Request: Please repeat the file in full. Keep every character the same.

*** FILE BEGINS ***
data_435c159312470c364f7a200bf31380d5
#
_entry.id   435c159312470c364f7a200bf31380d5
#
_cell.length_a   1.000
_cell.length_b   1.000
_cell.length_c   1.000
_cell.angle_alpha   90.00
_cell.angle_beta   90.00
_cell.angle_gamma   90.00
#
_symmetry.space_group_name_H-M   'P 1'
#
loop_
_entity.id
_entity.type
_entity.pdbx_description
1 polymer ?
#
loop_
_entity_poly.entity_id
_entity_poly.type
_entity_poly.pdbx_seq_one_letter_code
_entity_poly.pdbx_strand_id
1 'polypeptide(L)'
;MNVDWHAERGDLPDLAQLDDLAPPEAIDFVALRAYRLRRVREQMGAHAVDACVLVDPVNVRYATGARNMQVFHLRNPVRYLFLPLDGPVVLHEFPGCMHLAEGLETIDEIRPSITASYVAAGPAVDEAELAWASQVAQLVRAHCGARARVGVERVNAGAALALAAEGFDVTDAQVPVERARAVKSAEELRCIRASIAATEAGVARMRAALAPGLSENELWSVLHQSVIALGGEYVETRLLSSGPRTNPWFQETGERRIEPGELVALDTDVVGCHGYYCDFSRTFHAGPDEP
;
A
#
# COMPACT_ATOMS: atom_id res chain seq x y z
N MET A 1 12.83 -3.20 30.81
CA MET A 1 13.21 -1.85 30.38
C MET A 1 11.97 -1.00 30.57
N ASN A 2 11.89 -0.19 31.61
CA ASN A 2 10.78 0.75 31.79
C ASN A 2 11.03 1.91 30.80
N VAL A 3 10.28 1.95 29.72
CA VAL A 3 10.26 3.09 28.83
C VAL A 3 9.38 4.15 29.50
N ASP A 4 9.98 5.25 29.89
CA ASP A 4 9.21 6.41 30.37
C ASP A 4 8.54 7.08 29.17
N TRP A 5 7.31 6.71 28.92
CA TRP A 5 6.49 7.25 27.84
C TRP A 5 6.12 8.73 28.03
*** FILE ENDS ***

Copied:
data_435c159312470c364f7a200bf31380d5
#
_entry.id   435c159312470c364f7a200bf31380d5
#
_cell.length_a   1.000
_cell.length_b   1.000
_cell.length_c   1.000
_cell.angle_alpha   90.00
_cell.angle_beta   90.00
_cell.angle_gamma   90.00
#
_symmetry.space_group_name_H-M   'P 1'
#
loop_
_entity.id
_entity.type
_entity.pdbx_description
1 polymer ?
#
loop_
_entity_poly.entity_id
_entity_poly.type
_entity_poly.pdbx_seq_one_letter_code
_entity_poly.pdbx_strand_id
1 'polypeptide(L)'
;MNVDWHAERGDLPDLAQLDDLAPPEAIDFVALRAYRLRRVREQMGAHAVDACVLVDPVNVRYATGARNMQVFHLRNPVRYLFLPLDGPVVLHEFPGCMHLAEGLETIDEIRPSITASYVAAGPAVDEAELAWASQVAQLVRAHCGARARVGVERVNAGAALALAAEGFDVTDAQVPVERARAVKSAEELRCIRASIAATEAGVARMRAALAPGLSENELWSVLHQSVIALGGEYVETRLLSSGPRTNPWFQETGERRIEPGELVALDTDVVGCHGYYCDFSRTFHAGPDEP
;
A
#
# COMPACT_ATOMS: atom_id res chain seq x y z
N MET A 1 12.83 -3.20 30.81
CA MET A 1 13.21 -1.85 30.38
C MET A 1 11.97 -1.00 30.57
N ASN A 2 11.89 -0.19 31.61
CA ASN A 2 10.78 0.75 31.79
C ASN A 2 11.03 1.91 30.80
N VAL A 3 10.28 1.95 29.72
CA VAL A 3 10.26 3.09 28.83
C VAL A 3 9.38 4.15 29.50
N ASP A 4 9.98 5.25 29.89
CA ASP A 4 9.21 6.41 30.37
C ASP A 4 8.54 7.08 29.17
N TRP A 5 7.31 6.71 28.92
CA TRP A 5 6.49 7.25 27.84
C TRP A 5 6.12 8.73 28.03